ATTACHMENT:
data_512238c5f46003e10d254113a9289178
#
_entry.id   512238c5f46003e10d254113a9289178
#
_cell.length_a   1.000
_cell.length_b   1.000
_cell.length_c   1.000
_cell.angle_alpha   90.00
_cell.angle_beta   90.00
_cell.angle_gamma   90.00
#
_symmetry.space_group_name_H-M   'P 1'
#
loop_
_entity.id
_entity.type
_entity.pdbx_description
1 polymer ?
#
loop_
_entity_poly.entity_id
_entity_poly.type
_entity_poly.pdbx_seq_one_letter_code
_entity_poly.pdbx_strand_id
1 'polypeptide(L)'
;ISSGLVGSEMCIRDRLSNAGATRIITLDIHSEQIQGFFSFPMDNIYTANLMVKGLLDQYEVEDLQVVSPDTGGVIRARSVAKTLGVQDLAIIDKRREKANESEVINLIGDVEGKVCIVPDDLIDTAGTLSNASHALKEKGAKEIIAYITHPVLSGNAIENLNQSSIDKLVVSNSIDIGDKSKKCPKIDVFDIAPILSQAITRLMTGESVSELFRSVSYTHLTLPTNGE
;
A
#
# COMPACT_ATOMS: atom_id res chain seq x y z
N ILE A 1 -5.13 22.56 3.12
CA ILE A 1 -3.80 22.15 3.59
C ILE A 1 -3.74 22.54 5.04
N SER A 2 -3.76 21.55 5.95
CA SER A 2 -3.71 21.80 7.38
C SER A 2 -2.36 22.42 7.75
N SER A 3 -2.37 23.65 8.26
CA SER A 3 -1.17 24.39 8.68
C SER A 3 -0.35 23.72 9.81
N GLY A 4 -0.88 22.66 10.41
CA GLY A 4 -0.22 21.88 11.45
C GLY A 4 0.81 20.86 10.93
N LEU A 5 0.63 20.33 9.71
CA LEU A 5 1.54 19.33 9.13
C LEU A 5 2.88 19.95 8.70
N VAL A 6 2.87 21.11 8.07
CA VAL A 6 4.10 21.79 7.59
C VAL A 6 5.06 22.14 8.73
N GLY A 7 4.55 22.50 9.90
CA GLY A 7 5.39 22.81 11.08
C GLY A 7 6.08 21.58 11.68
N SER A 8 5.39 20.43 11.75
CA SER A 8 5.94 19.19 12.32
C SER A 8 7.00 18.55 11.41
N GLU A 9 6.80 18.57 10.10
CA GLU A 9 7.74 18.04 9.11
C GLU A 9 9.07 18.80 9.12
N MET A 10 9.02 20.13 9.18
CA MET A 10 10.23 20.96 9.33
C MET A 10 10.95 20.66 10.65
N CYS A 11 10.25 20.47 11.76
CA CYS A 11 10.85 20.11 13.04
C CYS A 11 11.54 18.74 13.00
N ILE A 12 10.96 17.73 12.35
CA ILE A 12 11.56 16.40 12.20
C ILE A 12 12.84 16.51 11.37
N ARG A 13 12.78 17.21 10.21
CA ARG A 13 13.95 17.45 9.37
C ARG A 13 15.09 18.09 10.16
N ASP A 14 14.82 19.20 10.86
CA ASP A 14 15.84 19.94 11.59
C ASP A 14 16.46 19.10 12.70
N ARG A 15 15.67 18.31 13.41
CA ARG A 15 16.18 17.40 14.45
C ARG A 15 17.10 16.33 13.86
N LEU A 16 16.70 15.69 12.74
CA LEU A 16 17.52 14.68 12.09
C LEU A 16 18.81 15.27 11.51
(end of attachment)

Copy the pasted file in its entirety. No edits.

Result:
data_512238c5f46003e10d254113a9289178
#
_entry.id   512238c5f46003e10d254113a9289178
#
_cell.length_a   1.000
_cell.length_b   1.000
_cell.length_c   1.000
_cell.angle_alpha   90.00
_cell.angle_beta   90.00
_cell.angle_gamma   90.00
#
_symmetry.space_group_name_H-M   'P 1'
#
loop_
_entity.id
_entity.type
_entity.pdbx_description
1 polymer ?
#
loop_
_entity_poly.entity_id
_entity_poly.type
_entity_poly.pdbx_seq_one_letter_code
_entity_poly.pdbx_strand_id
1 'polypeptide(L)'
;ISSGLVGSEMCIRDRLSNAGATRIITLDIHSEQIQGFFSFPMDNIYTANLMVKGLLDQYEVEDLQVVSPDTGGVIRARSVAKTLGVQDLAIIDKRREKANESEVINLIGDVEGKVCIVPDDLIDTAGTLSNASHALKEKGAKEIIAYITHPVLSGNAIENLNQSSIDKLVVSNSIDIGDKSKKCPKIDVFDIAPILSQAITRLMTGESVSELFRSVSYTHLTLPTNGE
;
A
#
# COMPACT_ATOMS: atom_id res chain seq x y z
N ILE A 1 -5.13 22.56 3.12
CA ILE A 1 -3.80 22.15 3.59
C ILE A 1 -3.74 22.54 5.04
N SER A 2 -3.76 21.55 5.95
CA SER A 2 -3.71 21.80 7.38
C SER A 2 -2.36 22.42 7.75
N SER A 3 -2.37 23.65 8.26
CA SER A 3 -1.17 24.39 8.68
C SER A 3 -0.35 23.72 9.81
N GLY A 4 -0.88 22.66 10.41
CA GLY A 4 -0.22 21.88 11.45
C GLY A 4 0.81 20.86 10.93
N LEU A 5 0.63 20.33 9.71
CA LEU A 5 1.54 19.33 9.13
C LEU A 5 2.88 19.95 8.70
N VAL A 6 2.87 21.11 8.07
CA VAL A 6 4.10 21.79 7.59
C VAL A 6 5.06 22.14 8.73
N GLY A 7 4.55 22.50 9.90
CA GLY A 7 5.39 22.81 11.08
C GLY A 7 6.08 21.58 11.68
N SER A 8 5.39 20.43 11.75
CA SER A 8 5.94 19.19 12.32
C SER A 8 7.00 18.55 11.41
N GLU A 9 6.80 18.57 10.10
CA GLU A 9 7.74 18.04 9.11
C GLU A 9 9.07 18.80 9.12
N MET A 10 9.02 20.13 9.18
CA MET A 10 10.23 20.96 9.33
C MET A 10 10.95 20.66 10.65
N CYS A 11 10.25 20.47 11.76
CA CYS A 11 10.85 20.11 13.04
C CYS A 11 11.54 18.74 13.00
N ILE A 12 10.96 17.73 12.35
CA ILE A 12 11.56 16.40 12.20
C ILE A 12 12.84 16.51 11.37
N ARG A 13 12.78 17.21 10.21
CA ARG A 13 13.95 17.45 9.37
C ARG A 13 15.09 18.09 10.16
N ASP A 14 14.82 19.20 10.86
CA ASP A 14 15.84 19.94 11.59
C ASP A 14 16.46 19.10 12.70
N ARG A 15 15.67 18.31 13.41
CA ARG A 15 16.18 17.40 14.45
C ARG A 15 17.10 16.33 13.86
N LEU A 16 16.70 15.69 12.74
CA LEU A 16 17.52 14.68 12.09
C LEU A 16 18.81 15.27 11.51